Background: The replacement of a congenitally absent or surgically removed testicle is done historically by a saline implant. Borrowing from saline breast implants, a small fluid-filled shell is used as the testicular replacement. This has been the standard device used as a testicle implant since the early 2000s. It is currently the only FDA approved device for such indications.
While it is a marvel of engineering to make such a diminutive device that can be filled with a few ccs of fluid, it is a conceptually flawed device. The natural testicle is not hard like a fluid filled device nor does it ever have the risk of spontaneous deflation. Its size options are also limited and trying to increase their size by greater fluid fill only makes the implant get even harder.
One unique phenomenon that can happen to testicular implants is that of capsular contracture. While well known in breast implants it can occur in any spherical device that is placed in the body. The surrounding scar layer can thicken and contract, making the implanted device feel firm and potentially distorted. As the only other spherical device placed in the body other than breast implants, this same postoperative problem can develop in testicle implants as well.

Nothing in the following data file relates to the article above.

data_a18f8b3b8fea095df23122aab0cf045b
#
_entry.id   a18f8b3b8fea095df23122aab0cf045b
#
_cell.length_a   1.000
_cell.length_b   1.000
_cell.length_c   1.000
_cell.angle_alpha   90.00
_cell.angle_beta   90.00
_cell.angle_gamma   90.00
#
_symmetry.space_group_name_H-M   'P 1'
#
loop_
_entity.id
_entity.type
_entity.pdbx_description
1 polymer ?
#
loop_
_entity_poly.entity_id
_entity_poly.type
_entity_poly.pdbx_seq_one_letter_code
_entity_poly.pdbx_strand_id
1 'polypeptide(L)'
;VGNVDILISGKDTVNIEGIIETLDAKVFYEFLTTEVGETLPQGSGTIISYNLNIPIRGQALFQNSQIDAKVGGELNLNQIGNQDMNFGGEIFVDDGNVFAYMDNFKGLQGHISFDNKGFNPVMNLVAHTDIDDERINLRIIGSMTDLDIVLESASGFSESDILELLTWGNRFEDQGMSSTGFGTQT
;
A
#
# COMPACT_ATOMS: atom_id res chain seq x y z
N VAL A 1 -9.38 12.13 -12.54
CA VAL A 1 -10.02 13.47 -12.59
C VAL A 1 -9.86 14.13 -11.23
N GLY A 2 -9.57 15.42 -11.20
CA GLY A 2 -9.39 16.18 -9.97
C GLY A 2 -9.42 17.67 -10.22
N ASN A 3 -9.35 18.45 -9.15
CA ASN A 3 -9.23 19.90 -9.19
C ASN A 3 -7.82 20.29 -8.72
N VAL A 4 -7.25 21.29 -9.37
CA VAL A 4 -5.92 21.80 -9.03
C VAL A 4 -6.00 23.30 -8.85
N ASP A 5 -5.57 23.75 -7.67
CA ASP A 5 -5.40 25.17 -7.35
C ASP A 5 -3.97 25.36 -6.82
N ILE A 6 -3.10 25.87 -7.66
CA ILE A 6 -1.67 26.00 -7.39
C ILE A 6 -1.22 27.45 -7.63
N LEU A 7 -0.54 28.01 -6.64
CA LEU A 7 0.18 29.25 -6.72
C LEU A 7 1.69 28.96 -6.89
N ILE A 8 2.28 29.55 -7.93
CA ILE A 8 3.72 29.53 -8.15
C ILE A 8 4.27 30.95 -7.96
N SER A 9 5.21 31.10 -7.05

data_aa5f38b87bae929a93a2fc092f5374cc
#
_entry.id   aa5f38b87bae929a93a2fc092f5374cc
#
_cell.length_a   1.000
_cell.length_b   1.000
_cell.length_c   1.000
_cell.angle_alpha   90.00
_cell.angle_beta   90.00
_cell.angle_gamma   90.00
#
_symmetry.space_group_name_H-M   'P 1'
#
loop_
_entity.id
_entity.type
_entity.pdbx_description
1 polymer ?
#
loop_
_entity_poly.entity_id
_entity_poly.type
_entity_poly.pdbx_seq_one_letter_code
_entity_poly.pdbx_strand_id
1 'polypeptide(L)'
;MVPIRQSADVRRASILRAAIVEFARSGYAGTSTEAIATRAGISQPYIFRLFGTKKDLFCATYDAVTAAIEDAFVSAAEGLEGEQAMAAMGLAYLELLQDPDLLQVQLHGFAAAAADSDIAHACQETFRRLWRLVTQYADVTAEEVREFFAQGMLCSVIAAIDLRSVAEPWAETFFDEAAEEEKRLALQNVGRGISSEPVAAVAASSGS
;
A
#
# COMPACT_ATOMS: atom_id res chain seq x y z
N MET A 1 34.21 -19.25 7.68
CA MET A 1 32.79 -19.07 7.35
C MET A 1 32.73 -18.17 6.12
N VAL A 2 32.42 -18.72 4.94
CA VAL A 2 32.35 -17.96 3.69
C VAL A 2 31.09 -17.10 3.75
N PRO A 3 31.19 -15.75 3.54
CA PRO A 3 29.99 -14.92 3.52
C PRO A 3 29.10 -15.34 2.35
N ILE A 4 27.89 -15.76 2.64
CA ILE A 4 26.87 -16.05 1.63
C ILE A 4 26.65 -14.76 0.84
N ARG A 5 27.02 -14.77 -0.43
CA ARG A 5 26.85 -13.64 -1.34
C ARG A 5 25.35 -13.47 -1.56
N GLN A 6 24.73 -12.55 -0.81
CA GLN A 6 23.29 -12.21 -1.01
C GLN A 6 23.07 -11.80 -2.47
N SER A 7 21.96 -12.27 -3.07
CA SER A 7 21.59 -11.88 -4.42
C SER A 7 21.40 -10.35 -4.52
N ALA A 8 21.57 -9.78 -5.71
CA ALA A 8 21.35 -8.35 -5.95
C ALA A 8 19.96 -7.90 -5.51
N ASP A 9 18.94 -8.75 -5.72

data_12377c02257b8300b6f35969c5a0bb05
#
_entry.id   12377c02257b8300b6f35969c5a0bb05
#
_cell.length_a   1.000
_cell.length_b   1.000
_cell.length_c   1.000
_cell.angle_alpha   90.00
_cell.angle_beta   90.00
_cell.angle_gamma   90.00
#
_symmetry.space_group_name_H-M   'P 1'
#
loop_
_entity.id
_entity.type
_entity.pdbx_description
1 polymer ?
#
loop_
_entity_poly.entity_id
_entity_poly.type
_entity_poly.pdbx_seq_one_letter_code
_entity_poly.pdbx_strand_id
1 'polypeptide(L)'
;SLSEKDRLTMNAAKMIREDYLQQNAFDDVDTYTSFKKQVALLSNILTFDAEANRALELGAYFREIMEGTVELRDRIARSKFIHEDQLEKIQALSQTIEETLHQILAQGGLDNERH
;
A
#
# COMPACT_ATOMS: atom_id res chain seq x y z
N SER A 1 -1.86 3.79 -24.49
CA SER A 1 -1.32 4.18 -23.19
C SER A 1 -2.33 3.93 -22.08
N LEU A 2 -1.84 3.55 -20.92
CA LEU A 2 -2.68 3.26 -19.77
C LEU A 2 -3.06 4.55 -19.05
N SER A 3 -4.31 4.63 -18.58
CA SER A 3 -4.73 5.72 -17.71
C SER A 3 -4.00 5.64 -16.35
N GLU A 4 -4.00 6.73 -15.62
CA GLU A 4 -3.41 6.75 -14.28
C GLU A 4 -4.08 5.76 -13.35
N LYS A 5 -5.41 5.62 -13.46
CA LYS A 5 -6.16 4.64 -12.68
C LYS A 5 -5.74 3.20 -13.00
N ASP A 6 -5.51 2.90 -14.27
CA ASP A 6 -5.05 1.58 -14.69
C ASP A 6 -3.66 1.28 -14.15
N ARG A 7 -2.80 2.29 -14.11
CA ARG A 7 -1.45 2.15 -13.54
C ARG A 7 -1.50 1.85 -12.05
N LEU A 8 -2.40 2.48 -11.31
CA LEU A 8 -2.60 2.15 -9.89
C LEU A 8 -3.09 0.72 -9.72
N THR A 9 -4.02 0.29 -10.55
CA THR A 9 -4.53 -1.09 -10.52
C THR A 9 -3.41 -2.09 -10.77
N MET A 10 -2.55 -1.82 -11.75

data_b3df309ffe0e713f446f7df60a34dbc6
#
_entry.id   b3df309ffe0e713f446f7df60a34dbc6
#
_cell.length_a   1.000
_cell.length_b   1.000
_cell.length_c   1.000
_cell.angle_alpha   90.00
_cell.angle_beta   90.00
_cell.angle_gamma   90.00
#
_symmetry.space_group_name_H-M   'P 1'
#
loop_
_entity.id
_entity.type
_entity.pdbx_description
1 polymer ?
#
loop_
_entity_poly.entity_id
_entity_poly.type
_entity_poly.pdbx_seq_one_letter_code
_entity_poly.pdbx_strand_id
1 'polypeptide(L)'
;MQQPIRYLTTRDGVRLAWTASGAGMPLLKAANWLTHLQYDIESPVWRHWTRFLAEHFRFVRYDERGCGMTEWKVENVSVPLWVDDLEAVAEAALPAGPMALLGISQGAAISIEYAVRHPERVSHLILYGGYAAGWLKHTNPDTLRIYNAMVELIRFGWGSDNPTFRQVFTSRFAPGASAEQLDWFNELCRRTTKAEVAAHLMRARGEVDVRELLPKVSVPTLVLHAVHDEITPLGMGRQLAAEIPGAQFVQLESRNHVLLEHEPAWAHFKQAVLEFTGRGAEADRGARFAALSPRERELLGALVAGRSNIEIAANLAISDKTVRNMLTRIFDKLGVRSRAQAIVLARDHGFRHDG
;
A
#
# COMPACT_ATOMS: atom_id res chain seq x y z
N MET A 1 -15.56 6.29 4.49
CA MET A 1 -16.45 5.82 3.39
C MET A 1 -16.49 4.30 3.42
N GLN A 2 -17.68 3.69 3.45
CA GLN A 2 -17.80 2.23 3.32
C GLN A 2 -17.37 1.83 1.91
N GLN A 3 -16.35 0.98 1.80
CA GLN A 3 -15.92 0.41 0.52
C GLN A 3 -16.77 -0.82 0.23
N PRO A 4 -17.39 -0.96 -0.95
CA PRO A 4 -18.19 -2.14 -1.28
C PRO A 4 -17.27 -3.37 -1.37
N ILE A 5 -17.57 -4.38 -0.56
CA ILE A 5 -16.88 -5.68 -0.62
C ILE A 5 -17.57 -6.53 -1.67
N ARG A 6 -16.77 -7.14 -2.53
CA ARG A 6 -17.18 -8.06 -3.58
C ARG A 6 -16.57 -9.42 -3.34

Case Study: This younger male had a saline testicle implant placed as reconstruction from a lost testicle from a varicocele. He had it in place for three years but never liked it because it felt too hard, did not move and was smaller than the other side. It also was positioned too high and caused noticeable scrotal asymmetry.
Under general anesthesia and through a high scrotal incision, his existing saline implant was removed. A capsulotomy was performed to extend the pocket back down into the lower end of the scrotum to match the other side. A larger 5.5cm oval ultrasoft silicone testicle implant was placed in to the new pocket. His immediate intraop result showed a much improved scrotal asymmetry.
The ultimate success of a testicle implant is that is matches in size that of the opposite testicle and remains soft and easily moveable. Since it is non-functional its cosmetic characteristics are essential. Ultrasoft silicone implants have numerous advantages over saline, the least of which is that they can never fail or deflate.
- Saline testicle implants often feel hard and are too small.
- A small hard testicle implant can be prone to capsular contracture, increasing scrotal asymmetry.
- Silicone testicle implants offer soft long-term results for a more natural scrotal appearance and feel.
Dr. Barry Eppley